Overview

Canker sores, also called aphthous ulcers, are small, shallow lesions that develop on the soft tissues in your mouth or at the base of your gums. Unlike cold sores, canker sores don't occur on the surface of your lips and they aren't contagious. They can be painful, however, and can make eating and talking difficult.

Most canker sores go away on their own in a week or two. Check with your doctor or dentist if you have unusually large or painful canker sores or canker sores that don't seem to heal.

Symptoms

Most canker sores are round or oval with a white or yellow center and a red border. They form inside your mouth — on or under your tongue, inside your cheeks or lips, at the base of your gums, or on your soft palate. You might notice a tingling or burning sensation a day or two before the sores actually appear.

There are several types of canker sores, including minor, major and herpetiform sores.

Minor canker sores

Minor canker sores are the most common and:

  • Are usually small
  • Are oval shaped with a red edge
  • Heal without scarring in one to two weeks

Major canker sores

Major canker sores are less common and:

  • Are larger and deeper than minor canker sores
  • Are usually round with defined borders, but may have irregular edges when very large
  • Can be extremely painful
  • May take up to six weeks to heal and can leave extensive scarring

Herpetiform canker sores

Herpetiform canker sores are uncommon and usually develop later in life, but they're not caused by herpes virus infection. These canker sores:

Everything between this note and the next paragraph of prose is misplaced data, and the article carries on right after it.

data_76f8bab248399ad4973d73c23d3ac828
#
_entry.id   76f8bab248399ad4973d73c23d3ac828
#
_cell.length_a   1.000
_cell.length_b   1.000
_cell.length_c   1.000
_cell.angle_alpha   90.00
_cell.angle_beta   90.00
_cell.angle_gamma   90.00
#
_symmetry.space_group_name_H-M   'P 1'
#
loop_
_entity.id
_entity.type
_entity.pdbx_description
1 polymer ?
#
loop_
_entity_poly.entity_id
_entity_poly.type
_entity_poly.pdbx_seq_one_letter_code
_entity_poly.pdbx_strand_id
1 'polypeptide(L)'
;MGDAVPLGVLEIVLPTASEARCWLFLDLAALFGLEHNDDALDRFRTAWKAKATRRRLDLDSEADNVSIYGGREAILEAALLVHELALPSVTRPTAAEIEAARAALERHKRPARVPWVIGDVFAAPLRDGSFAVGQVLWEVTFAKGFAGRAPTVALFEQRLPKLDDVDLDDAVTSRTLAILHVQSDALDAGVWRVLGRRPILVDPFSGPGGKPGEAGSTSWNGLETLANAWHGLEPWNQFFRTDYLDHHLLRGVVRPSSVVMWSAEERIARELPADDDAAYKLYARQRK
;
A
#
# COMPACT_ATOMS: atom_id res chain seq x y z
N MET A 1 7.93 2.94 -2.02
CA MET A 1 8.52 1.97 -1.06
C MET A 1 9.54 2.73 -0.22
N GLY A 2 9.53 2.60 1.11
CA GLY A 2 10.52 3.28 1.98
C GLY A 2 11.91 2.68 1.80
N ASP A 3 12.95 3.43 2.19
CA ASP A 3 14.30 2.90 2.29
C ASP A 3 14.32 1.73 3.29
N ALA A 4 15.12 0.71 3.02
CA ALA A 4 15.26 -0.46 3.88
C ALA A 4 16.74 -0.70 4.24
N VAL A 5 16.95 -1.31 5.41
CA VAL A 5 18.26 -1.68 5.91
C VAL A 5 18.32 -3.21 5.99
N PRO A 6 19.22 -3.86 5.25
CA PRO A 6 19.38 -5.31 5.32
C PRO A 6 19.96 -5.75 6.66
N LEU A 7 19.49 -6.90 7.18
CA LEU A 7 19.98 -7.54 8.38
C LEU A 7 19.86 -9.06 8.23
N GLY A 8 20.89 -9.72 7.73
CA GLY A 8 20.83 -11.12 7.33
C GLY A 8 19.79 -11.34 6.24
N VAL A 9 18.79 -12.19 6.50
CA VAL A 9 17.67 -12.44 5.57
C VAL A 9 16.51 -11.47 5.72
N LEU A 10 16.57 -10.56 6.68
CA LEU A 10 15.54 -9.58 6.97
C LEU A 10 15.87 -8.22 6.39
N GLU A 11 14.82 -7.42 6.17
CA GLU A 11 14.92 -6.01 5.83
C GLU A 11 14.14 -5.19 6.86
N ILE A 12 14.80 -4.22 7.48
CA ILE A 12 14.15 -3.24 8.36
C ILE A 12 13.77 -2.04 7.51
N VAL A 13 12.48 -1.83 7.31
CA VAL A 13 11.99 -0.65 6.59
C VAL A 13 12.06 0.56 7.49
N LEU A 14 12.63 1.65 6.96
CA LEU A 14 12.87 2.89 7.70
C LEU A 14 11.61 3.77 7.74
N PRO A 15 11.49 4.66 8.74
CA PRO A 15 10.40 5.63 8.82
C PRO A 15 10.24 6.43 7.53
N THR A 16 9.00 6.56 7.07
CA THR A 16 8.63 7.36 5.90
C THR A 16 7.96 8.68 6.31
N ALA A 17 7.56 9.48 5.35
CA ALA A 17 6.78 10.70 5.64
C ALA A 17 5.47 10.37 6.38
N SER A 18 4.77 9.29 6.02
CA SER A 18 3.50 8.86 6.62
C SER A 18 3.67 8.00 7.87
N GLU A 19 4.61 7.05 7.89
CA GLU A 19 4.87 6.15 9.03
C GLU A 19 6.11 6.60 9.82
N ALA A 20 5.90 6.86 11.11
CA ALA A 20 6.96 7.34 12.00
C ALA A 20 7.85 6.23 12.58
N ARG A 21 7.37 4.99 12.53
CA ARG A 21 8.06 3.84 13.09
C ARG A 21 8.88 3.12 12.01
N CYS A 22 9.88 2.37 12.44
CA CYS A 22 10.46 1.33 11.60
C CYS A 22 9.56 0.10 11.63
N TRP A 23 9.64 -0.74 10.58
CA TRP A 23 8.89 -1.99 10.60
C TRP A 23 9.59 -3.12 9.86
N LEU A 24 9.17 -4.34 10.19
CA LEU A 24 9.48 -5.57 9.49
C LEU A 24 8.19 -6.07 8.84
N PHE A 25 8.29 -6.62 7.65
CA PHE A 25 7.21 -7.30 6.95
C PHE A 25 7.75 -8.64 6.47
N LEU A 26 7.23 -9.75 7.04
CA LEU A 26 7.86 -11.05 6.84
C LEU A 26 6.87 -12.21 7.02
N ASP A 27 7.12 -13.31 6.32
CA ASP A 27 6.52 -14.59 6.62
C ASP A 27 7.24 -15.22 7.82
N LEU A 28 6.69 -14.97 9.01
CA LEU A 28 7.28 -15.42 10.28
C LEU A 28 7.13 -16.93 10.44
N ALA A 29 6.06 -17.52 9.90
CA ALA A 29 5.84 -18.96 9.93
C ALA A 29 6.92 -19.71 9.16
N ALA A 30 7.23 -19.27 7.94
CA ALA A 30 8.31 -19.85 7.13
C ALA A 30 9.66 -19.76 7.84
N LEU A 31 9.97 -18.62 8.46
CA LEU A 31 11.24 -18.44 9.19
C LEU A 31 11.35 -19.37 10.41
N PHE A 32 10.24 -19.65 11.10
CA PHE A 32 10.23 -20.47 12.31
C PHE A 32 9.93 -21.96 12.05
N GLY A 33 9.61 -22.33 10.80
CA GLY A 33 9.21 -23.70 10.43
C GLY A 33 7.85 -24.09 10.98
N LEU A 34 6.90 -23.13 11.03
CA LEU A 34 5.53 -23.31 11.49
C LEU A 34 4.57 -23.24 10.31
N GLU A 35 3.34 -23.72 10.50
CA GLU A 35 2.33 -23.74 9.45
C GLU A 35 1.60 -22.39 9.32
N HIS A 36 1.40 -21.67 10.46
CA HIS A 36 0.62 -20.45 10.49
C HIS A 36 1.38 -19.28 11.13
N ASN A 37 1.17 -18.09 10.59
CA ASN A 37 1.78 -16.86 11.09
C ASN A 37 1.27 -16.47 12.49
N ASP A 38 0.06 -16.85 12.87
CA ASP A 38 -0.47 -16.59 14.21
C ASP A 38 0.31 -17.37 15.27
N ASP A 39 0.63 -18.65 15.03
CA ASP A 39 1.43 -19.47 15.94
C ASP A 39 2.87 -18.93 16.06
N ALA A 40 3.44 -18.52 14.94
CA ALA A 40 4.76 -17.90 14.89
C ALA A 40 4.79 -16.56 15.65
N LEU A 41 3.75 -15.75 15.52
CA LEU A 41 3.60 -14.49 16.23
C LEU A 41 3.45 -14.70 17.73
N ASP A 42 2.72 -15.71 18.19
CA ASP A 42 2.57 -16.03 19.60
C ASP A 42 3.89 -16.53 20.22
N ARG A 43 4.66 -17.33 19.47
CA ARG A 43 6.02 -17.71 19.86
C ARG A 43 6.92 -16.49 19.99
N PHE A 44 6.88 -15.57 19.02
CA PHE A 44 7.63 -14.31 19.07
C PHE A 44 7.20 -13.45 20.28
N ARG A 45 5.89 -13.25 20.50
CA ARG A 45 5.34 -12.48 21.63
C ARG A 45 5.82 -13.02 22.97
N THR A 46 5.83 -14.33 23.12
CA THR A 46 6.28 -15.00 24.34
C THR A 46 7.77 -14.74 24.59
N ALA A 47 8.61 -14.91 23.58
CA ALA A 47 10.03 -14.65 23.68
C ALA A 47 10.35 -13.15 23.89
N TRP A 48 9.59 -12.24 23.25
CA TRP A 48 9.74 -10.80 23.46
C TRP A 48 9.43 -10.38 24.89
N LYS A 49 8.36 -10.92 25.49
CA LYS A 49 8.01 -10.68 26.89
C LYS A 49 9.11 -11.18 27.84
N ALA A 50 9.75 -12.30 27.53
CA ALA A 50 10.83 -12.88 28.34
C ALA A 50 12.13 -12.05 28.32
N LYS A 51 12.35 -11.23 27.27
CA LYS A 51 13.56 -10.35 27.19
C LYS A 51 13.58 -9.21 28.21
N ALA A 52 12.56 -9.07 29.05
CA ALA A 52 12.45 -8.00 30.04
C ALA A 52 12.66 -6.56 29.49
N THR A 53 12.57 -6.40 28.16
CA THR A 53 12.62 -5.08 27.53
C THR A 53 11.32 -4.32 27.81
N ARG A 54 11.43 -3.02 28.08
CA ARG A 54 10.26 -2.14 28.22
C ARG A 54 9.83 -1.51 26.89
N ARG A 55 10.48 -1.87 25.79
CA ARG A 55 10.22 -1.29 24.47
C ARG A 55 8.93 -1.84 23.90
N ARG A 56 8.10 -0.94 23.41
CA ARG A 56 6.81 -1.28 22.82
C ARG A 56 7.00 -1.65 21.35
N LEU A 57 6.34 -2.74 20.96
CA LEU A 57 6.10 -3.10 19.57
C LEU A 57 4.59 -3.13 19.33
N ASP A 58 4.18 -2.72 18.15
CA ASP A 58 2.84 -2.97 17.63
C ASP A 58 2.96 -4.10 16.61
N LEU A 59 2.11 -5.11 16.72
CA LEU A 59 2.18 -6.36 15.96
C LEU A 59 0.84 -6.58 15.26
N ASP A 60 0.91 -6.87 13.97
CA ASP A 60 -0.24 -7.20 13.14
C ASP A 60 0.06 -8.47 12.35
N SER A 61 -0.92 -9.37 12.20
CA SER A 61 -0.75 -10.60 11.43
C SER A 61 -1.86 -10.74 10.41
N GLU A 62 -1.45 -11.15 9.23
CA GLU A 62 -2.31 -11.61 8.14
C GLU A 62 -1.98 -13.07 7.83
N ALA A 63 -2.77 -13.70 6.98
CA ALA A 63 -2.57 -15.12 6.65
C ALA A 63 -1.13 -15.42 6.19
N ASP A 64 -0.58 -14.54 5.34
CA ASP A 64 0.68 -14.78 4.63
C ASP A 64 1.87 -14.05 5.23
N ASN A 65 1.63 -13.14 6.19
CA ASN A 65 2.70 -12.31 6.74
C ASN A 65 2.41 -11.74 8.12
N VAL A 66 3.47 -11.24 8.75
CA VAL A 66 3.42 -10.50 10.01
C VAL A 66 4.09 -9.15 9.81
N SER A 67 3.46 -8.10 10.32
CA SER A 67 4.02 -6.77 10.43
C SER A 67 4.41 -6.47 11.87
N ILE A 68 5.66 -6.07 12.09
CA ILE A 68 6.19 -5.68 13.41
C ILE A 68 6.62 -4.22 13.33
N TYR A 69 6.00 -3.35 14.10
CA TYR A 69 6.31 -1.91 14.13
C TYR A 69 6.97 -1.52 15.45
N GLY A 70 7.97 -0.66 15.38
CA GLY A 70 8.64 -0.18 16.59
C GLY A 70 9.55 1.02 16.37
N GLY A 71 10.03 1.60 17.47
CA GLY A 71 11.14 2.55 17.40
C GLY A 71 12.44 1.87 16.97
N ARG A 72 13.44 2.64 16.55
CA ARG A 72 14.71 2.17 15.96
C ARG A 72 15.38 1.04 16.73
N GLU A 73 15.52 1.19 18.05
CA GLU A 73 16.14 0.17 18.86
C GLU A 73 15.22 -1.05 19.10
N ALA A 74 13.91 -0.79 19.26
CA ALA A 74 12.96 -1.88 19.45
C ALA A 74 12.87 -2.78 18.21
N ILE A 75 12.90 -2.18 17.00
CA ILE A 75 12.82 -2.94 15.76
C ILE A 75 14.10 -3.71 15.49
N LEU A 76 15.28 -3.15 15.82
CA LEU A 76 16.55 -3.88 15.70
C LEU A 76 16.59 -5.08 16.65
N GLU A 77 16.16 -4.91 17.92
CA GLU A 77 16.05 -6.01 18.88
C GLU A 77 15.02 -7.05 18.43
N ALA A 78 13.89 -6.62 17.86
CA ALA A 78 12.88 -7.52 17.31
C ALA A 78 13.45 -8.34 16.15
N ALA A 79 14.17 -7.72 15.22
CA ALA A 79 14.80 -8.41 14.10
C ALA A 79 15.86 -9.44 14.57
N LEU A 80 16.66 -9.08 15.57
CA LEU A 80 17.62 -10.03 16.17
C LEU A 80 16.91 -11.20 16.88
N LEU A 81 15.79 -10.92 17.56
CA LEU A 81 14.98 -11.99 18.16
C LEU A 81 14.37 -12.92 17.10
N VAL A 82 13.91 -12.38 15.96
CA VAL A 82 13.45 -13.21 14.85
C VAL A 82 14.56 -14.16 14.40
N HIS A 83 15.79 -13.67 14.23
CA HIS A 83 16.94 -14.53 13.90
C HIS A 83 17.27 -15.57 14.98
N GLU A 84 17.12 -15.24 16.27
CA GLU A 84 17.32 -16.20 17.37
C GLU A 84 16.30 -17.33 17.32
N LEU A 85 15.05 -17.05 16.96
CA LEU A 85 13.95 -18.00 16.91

• Are pinpoint size
  • Often occur in clusters of 10 to 100 sores, but may merge into one large ulcer
  • Have irregular edges
  • Heal without scarring in one to two weeks

When to see a doctor

Consult your doctor if you experience:

  • Unusually large canker sores
  • Recurring sores, with new ones developing before old ones heal, or frequent outbreaks
  • Persistent sores, lasting two weeks or more
  • Sores that extend into the lips themselves (vermilion border)
  • Pain that you can't control with self-care measures
  • Extreme difficulty eating or drinking
  • High fever along with canker sores

See your dentist if you have sharp tooth surfaces or dental appliances that seem to trigger the sores.

Causes

The precise cause of canker sores remains unclear, though researchers suspect that a combination of factors contributes to outbreaks, even in the same person.

Possible triggers for canker sores include:

  • A minor injury to your mouth from dental work, overzealous brushing, sports mishaps or an accidental cheek bite
  • Toothpastes and mouth rinses containing sodium lauryl sulfate
  • Food sensitivities, particularly to chocolate, coffee, strawberries, eggs, nuts, cheese, and spicy or acidic foods
  • A diet lacking in vitamin B-12, zinc, folate (folic acid) or iron
  • An allergic response to certain bacteria in your mouth
  • Helicobacter pylori, the same bacteria that cause peptic ulcers
  • Hormonal shifts during menstruation
  • Emotional stress

Canker sores may also occur because of certain conditions and diseases, such as:

  • Celiac disease, a serious intestinal disorder caused by a sensitivity to gluten, a protein found in most grains
  • Inflammatory bowel diseases, such as Crohn's disease and ulcerative colitis
  • Behcet's disease, a rare disorder that causes inflammation throughout the body, including the mouth